I envisioned this blog as a means to express various thoughts that did not fit into the format of my restaurant reviews, and of course my thoughts can change over time. My thoughts about Japanese food are largely shaped by my visits to Seattle (and later by two extended visits of a few months). If I am ever able to visit Japan I’m sure this will greatly expand my knowledge of one of the world’s best cuisines (and I certainly hope this can happen). For now, though, I just have my rather limited knowledge with the invitation for others to share theirs.
It is understandable that people in Oklahoma City (and everywhere) are mainly interested in what is good and not in what is authentic. I have found that the most authentic Japanese food is the best food, but I just express my ideas and not everyone has to agree with my beliefs. I do not consider sushi rolls with cream cheese and avocado to be traditional Japanese food at all, but I would not argue with those who call it authentic because I believe these are being adopted by some restaurants in Japan.
In contrast, though, I have never taken Japanese steakhouses very seriously, because I do not believe this is part of traditional Japanese cuisine. Some restaurants in the United States are good though–it is just a matter that most seem to be overpriced.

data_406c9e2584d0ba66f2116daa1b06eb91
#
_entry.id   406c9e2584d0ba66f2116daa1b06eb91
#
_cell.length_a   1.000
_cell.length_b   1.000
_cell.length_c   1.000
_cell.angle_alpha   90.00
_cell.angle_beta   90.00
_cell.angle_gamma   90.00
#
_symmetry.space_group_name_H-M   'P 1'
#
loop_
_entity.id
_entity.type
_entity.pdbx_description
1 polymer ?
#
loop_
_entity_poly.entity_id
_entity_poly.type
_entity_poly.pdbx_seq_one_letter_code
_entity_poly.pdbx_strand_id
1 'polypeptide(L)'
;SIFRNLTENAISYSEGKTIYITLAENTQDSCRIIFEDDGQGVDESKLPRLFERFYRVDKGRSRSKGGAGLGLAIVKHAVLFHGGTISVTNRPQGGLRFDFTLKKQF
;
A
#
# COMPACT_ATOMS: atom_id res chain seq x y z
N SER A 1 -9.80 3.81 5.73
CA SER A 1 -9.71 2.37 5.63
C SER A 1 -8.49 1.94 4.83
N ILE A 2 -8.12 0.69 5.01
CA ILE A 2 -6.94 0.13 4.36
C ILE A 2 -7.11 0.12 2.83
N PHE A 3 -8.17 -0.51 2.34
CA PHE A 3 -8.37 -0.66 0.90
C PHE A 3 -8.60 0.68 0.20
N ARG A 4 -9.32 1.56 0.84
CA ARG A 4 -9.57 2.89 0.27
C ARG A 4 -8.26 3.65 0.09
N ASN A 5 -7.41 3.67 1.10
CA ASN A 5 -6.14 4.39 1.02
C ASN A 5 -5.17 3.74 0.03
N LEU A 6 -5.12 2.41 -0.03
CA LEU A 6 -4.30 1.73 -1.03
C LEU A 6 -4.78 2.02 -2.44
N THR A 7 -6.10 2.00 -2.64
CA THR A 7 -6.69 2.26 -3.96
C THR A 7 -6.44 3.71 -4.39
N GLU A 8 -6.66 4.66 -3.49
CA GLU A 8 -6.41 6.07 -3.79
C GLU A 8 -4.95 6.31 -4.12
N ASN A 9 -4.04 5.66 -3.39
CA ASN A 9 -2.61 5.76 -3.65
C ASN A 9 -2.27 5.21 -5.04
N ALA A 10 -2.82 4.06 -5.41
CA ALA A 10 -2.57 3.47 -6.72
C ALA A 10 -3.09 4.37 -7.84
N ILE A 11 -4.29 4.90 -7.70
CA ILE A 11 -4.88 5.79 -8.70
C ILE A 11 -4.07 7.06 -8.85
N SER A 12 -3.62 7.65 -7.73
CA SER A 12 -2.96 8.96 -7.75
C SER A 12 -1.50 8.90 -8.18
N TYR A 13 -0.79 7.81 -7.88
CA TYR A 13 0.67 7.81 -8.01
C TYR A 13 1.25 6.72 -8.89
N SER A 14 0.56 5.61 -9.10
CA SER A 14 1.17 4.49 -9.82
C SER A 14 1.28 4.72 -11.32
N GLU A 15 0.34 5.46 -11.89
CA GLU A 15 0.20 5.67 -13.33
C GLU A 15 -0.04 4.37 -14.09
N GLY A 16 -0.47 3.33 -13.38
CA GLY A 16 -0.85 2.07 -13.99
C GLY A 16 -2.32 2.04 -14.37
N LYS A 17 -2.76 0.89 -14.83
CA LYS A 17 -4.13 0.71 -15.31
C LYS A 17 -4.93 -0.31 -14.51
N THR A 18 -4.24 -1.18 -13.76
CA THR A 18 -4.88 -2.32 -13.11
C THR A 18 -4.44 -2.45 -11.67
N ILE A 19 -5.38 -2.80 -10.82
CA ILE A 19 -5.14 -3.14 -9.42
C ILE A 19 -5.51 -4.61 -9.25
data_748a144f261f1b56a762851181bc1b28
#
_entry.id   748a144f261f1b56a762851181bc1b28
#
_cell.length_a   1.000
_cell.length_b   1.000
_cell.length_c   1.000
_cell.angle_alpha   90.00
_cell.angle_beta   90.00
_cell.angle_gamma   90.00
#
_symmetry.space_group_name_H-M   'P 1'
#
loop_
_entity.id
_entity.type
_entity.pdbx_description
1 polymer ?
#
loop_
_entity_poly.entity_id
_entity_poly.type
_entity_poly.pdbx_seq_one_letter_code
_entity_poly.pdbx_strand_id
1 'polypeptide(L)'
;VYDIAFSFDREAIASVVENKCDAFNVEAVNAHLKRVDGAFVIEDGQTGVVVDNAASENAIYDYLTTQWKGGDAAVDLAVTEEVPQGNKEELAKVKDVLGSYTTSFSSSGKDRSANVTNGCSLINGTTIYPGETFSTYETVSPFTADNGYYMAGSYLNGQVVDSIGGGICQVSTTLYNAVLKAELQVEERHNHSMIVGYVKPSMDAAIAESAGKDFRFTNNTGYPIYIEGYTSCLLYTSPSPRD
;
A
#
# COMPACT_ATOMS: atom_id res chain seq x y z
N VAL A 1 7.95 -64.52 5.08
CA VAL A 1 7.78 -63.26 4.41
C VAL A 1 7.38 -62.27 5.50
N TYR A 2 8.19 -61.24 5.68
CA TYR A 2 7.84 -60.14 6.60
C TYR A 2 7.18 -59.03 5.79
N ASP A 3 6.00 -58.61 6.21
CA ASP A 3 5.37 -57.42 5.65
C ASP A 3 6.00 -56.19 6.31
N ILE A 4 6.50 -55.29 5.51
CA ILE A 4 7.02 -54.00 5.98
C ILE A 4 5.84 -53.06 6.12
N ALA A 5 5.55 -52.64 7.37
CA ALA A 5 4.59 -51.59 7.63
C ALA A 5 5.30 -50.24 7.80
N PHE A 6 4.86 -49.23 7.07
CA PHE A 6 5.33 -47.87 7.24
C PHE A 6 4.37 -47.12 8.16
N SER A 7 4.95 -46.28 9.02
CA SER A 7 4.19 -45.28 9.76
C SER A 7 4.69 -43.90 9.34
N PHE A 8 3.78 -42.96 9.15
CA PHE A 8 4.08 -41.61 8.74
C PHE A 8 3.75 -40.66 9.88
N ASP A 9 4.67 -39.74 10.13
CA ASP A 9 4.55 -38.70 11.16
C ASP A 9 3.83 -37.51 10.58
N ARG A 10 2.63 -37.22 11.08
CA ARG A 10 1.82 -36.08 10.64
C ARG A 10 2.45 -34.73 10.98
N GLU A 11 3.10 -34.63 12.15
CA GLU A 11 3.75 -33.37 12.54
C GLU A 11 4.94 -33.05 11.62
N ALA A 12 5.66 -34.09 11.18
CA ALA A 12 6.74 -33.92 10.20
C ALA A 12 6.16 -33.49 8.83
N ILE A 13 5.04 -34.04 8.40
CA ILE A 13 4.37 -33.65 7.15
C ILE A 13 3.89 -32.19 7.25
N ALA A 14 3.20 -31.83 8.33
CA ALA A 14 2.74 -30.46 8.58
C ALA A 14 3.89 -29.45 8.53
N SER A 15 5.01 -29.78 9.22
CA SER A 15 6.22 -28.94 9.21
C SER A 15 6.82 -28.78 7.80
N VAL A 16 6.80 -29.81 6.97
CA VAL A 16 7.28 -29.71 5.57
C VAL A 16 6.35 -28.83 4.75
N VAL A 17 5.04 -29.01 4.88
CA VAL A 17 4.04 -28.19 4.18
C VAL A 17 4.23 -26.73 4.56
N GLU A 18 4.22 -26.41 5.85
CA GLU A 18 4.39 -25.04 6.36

Seattle has a third type of restaurant that I would call nontraditional known as teriyaki restaurants. I have found these to be a good bang for the buck although the teriyaki sauce tends to be sweet (it certainly makes a good lunch at least every once in a while). Teriyaki House in Enumclaw was my favorite, although there were some good ones in Federal Way as well (these restaurants seem to be concentrated in south King County).
The two most authentic Japanese restaurants I have found in Oklahoma City are Tokyo and Sushi Neko, although there are some others I have not tried (the one on North May in the Lakeside area near Wilshire Blvd. looks like a good possibility). Personally I like Tokyo so much I rarely even think about going anywhere else. The problem in Oklahoma is getting fresh fish (fresh fish is a must for Japanese cuisine). I will not say necessarily that Tokyo has the best fish, but I have always enjoyed it (particularly the salmon). Mainly, though, I just like the flavor of the food at Tokyo.
Oklahoma City has an abundance of strip mall sushi restaurants, though, and these can also be a good resource. I do not care much for the California rolls and other specialties of these sushi places, but many of them have more traditional Japanese food on the menu as well. Without arguing whether these restaurants are authentic or not, I will say that I have found Tsubaki at MacArthur and Memorial Rd. to be particularly good. I think three of the four times I have gone there I have ordered tempura udon, a Japanese noodle soup with the shrimp and vegetable tempura providing most of the flavor. Even by Seattle standards I like the tempura here, and I do want to share this with readers.
I will say that good Japanese food is not limited to the west coast, and Oklahoma City definitely has its share.